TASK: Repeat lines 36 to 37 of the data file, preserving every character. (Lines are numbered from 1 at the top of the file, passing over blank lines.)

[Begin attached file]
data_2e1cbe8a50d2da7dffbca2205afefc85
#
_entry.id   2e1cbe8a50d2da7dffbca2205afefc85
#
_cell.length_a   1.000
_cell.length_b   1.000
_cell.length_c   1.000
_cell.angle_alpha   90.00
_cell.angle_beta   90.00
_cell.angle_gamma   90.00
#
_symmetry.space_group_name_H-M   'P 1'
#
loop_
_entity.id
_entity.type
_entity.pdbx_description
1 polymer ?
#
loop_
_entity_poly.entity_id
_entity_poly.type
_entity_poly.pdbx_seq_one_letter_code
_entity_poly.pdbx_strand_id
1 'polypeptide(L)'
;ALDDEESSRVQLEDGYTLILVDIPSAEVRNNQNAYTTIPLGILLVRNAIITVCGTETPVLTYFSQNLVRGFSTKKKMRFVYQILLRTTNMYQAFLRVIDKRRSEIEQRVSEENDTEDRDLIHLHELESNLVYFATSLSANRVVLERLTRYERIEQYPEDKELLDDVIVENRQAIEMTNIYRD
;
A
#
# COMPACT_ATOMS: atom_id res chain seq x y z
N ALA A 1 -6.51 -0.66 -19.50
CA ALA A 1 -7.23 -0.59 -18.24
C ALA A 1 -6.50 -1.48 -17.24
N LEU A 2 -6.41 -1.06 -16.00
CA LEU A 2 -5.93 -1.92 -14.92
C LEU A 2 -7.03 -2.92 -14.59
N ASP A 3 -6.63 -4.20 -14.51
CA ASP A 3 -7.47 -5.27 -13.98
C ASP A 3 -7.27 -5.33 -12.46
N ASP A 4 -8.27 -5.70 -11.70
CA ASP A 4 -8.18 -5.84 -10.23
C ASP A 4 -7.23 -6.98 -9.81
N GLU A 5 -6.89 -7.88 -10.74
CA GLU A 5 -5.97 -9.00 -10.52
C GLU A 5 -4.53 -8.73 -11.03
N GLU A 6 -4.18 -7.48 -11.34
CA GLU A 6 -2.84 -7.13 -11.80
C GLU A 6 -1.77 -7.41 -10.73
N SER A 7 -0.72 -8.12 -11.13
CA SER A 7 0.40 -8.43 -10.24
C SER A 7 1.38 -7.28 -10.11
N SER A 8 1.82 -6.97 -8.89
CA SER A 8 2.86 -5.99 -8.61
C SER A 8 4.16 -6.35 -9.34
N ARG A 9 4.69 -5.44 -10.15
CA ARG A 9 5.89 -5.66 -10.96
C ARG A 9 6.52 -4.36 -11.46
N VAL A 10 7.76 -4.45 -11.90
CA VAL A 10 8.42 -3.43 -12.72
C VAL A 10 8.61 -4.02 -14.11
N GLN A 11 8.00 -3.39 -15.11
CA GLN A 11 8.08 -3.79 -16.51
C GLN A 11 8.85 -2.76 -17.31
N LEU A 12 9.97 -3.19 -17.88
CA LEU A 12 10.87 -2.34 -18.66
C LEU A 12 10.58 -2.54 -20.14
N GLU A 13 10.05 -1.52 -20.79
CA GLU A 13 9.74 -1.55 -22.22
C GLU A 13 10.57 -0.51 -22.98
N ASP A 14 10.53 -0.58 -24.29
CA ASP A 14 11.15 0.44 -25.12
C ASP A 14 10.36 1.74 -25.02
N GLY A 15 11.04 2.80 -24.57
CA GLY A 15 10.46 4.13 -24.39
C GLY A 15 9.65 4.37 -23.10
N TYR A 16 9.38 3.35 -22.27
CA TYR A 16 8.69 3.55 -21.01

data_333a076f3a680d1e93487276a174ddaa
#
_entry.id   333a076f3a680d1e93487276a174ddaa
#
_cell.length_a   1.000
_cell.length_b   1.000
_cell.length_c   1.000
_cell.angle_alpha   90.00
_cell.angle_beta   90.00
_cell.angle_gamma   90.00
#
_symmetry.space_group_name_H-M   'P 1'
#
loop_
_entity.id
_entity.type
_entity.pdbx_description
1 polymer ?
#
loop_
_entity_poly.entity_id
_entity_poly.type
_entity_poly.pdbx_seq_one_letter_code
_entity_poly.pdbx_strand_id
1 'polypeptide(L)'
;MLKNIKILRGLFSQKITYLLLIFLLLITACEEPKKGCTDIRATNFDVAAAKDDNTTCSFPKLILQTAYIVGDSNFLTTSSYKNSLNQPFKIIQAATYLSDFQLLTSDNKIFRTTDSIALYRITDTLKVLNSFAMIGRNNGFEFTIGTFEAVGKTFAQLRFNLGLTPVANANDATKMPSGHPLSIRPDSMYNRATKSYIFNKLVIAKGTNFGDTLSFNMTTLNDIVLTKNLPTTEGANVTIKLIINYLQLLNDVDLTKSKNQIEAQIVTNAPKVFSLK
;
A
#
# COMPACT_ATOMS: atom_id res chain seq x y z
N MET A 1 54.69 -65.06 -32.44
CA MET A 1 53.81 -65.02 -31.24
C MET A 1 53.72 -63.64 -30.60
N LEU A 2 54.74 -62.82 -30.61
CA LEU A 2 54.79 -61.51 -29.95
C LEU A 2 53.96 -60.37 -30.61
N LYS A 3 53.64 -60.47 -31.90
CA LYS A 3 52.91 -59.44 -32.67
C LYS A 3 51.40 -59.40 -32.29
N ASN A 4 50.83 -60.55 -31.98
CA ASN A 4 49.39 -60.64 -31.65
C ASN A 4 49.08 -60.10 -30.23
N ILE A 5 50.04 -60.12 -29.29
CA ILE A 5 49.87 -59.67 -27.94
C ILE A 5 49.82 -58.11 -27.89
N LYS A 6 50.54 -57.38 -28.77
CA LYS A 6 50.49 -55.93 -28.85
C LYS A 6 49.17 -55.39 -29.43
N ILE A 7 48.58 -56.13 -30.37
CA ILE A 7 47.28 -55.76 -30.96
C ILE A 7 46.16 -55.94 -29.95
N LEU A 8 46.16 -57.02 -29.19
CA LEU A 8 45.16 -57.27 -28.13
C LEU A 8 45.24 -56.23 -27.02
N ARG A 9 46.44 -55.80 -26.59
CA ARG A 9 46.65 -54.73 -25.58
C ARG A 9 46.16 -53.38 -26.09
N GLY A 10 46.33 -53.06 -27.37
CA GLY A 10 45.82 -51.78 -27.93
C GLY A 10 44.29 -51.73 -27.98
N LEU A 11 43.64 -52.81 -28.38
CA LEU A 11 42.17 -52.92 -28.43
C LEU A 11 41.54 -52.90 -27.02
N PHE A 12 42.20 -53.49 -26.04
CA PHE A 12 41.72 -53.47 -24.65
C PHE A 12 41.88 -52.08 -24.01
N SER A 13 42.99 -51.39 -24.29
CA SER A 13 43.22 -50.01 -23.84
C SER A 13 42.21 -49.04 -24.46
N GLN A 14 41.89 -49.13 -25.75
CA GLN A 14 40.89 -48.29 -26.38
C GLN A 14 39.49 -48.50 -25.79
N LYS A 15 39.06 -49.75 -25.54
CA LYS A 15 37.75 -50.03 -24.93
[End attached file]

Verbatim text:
C LEU A 2 -7.03 -2.92 -14.59
N ASP A 3 -6.63 -4.20 -14.51